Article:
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Focus on Memory: The True Power of Brand Building


memory sharing between two individuals.

In the bustling world of marketing, the mantra often revolves around immediate action. Designers and brand builders are wired to seek instant results, perpetually defending their budgets, measuring digital immediacy, and driven by personal pride. Creative strategies are framed around the tried-and-true "think/feel/do" approach, with the belief that if they can make the audience think, feel, or do something specific, they've succeeded.


However, this might not be as effective as it seems.

The standard creative briefing system encourages this action-first mentality. It's a logical sequence: make them think, evoke a feeling, and drive an action. Recently, the focus on brand purpose has deepened this, urging audiences to see brands as entities with shared beliefs, akin to another person they should think and feel strongly about.

Yet, evidence supporting this approach is scant. People don’t often think deeply or feel strongly about brands. Their lives are consumed with more immediate priorities—family, friends, jobs, personal challenges, and passions. Brands are not at the forefront of their minds. And here’s the kicker: no one cares about a brand as much as its creators do.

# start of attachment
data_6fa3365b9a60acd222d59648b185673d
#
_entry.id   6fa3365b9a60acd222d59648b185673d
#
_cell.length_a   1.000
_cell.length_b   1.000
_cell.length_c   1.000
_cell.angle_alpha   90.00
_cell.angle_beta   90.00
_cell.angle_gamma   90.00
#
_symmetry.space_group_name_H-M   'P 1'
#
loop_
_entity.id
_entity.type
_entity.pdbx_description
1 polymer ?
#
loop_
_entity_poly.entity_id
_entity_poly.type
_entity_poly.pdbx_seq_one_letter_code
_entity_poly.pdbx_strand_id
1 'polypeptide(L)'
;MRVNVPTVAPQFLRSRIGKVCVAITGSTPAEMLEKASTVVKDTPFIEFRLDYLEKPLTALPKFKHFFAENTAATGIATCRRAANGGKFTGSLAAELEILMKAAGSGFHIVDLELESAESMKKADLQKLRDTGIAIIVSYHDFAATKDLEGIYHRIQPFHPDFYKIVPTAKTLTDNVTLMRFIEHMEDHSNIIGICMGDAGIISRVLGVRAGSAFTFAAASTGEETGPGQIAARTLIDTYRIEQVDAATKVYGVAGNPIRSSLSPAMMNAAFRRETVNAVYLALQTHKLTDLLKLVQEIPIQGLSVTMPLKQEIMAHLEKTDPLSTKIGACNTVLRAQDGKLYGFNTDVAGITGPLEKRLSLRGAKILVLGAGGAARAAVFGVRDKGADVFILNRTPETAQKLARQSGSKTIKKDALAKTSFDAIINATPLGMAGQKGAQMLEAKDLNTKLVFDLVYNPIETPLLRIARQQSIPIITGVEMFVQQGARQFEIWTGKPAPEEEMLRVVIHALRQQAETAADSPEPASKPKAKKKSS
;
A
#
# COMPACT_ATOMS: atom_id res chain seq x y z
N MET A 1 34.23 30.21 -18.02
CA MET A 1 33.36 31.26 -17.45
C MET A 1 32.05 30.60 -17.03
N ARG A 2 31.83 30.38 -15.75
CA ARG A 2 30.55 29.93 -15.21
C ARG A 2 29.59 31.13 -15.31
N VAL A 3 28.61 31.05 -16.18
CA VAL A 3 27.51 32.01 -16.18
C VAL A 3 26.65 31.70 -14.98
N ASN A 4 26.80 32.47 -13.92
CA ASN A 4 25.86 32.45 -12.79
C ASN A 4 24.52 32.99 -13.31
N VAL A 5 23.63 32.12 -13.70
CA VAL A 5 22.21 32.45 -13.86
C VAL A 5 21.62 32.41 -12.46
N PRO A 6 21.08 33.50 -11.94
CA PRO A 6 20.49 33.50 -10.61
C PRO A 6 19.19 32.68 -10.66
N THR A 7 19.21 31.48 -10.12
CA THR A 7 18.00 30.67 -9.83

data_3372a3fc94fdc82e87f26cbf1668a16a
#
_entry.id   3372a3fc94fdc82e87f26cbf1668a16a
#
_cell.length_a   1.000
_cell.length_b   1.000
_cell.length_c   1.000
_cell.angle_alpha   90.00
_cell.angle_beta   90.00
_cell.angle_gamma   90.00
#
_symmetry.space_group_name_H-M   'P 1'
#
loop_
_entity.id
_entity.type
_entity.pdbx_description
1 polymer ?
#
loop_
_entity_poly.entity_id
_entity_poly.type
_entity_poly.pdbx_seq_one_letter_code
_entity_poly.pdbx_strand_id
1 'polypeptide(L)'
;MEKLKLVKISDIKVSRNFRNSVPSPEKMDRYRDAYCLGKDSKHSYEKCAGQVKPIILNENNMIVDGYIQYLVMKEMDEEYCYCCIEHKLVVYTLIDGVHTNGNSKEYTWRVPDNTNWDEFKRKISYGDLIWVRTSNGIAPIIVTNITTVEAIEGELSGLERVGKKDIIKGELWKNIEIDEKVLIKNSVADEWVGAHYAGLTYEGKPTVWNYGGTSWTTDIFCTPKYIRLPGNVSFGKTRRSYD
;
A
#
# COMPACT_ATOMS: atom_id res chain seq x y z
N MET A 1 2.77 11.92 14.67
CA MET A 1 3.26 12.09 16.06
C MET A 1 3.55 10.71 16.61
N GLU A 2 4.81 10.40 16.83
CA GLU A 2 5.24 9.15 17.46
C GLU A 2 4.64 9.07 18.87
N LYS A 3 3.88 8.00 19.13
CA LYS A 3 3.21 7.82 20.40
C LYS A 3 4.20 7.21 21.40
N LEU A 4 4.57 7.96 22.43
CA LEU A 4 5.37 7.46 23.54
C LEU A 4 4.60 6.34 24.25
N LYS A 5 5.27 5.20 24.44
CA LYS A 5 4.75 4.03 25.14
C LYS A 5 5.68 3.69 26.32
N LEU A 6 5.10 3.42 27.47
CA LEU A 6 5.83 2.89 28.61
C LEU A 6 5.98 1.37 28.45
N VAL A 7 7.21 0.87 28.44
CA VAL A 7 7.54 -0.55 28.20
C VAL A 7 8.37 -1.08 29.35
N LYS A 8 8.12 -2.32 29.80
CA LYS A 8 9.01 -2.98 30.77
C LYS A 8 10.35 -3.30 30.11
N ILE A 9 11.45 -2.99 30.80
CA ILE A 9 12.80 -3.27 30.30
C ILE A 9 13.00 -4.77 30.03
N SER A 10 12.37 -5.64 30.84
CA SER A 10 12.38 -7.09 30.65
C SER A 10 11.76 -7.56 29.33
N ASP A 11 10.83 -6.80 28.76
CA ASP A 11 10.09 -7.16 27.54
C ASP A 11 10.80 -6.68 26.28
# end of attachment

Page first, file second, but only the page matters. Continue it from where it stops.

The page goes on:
So, what's the alternative?

Instead of pushing for immediate actions, designers should focus on the power of memory. Brands are essentially memory retrieval devices. The ultimate goal should be to ensure that the brand is remembered when someone thinks about its category. It's less about immediate sales activation and more about creating a lasting impression.


Think of brands as cognitive shortcuts—little hacks in the brain that help people remember and favor one brand over another. When a brand is aligned with the concepts of needs and desires that people already have, it becomes embedded into their memory structures. When that need or desire is triggered, the brand comes to mind effortlessly.

It's a subtle shift but a powerful one. Instead of trying to force an immediate response, the goal should be to become a memorable part of the mental landscape. This is where true brand building happens.


Imagine the difference: rather than bombarding consumers with messages that scream for attention, designers create memorable experiences and associations that naturally bring the brand to mind. It’s about embedding the brand in the memory networks of the audience.


This approach doesn't negate the importance of immediate actions altogether, but it places them in a broader context. The immediate actions become more effective when they are part of a long-term strategy of building and maintaining brand memory. It’s about playing the long game.


So, the next time a marketing strategy or creative brief is being crafted, consider this: are you asking the audience to think, feel, or do something? Or are you asking them to remember? Because in the end, the brands that are remembered are the ones that win.


Ready to make your brand unforgettable? Aliant Brands specializes in creating strategic, memorable brand experiences that captivate and inspire. Let’s redefine possibilities together and ensure your brand stands the test of time. Get in touch with us today and start building a brand that everyone will remember.

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